The single entered the U.S. Billboard Hot 100 chart at number twenty-four, the week’s highest debut and the highest debut of Pink’s career (later topped by her 2008 single, So What). It climbed to number thirteen, becoming Pink’s eighth top twenty single in the United States and her highest peaking single since “Just Like a Pill” (2002). Its peak on the Top 40 Mainstream airplay chart, however, did not match that of most of her previous singles. “Stupid Girls” remained on the Hot 100 for sixteen weeks, and it reached the top twenty on the Pop 100 and appeared on the Adult Top 40. It received airplay in nightclubs, peaking inside the top twenty on the Hot Dance Club Play chart. “Stupid Girls” was certified Gold by RIAA in February 2008.

The single was a bigger chart hit elsewhere—it reached number two on the Canadian Singles Chart, and on the Australian ARIA Singles Chart, it entered at number four and is certified gold for sales of over 35,000. It was ranked number thirty-ninth on ARIA’s top 100 singles of 2006 list. It also peaked at number four on the UK Singles Chart, becoming Pink’s highest charting single in the UK since “Feel Good Time” (2003). It reached the top ten in most countries in Europe.

“Stupid Girls” was nominated in the category of Best Female Pop Vocal Performance at the 2007 Grammy Awards.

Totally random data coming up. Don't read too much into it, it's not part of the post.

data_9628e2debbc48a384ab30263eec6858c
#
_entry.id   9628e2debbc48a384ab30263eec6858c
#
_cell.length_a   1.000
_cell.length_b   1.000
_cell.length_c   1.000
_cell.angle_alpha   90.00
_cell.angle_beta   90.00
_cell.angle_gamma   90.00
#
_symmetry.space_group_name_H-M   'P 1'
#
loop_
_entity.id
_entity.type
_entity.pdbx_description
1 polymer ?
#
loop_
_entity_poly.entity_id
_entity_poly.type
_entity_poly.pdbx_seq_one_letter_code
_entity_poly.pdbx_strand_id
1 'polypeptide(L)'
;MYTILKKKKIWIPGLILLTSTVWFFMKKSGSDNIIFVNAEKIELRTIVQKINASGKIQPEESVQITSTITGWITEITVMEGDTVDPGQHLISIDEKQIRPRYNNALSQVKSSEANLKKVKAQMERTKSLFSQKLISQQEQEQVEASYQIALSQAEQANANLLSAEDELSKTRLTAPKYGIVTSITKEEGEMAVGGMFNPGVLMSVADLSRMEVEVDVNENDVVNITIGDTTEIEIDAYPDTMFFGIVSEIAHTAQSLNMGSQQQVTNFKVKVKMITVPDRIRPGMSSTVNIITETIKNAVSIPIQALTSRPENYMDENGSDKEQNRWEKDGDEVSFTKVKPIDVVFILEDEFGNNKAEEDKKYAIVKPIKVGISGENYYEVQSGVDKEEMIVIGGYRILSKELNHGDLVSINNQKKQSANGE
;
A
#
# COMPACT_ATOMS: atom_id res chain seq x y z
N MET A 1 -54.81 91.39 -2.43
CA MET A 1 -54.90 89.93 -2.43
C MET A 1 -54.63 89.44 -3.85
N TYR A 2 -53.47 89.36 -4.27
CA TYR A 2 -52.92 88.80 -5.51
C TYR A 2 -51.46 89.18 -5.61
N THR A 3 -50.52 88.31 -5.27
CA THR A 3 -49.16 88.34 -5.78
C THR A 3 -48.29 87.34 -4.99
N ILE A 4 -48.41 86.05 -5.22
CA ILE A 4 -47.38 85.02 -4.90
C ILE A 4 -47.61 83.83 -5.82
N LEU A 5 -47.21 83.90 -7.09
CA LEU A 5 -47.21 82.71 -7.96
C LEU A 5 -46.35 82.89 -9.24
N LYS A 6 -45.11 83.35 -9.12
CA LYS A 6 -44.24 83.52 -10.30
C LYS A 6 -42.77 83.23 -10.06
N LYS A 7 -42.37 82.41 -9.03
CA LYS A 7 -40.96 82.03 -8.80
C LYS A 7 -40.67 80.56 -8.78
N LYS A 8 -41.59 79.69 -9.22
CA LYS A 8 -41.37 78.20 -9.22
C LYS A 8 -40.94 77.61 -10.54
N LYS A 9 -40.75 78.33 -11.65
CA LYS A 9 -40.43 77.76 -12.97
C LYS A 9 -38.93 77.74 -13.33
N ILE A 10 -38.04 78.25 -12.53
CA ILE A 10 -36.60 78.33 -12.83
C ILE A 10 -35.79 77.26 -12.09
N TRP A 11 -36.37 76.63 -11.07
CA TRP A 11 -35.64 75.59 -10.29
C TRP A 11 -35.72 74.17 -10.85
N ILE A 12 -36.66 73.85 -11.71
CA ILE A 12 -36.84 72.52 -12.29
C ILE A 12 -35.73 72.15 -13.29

The single was praised by Harry Potter author J. K. Rowling on her official website. She wrote, “‘Stupid Girls’, is the antidote-anthem for everything I had been thinking about women and thinness.” About.com praised the song and highlighted it: “she has rarely been as pointed in her socio-political views as in the hit “Stupid Girls” (…) “Stupid Girls” is musically a dance/hip hop gem.” Allmusic praised her delivery when she’s taunting and teasing this song and it was titled as one of the standouts on album. Entertainment Weekly noted that this song has some verve. The Guardian was less positive noting that her vocals are superficial as the starlets she attacks. LA Times wrote that this song fuses many genres greatly and called it “hilarious feminist romp.” Jon Pareles was favorable: “the pop-reggae of Stupid Girls snidely dismisses the bimbos she sees everywhere, though she apparently has studied their habits closely.” PopMatters was positive: “On “Stupid Girlz”, she rails against the idea that women have to choose between being smart and being sexy, as if the two are mutually exclusive. Pink makes the case that women can be all that and more—”Girls with ambition,” she sings, “That’s what I want to see”. She sounds bewildered and exasperated when she says, in the frequently quoted lines: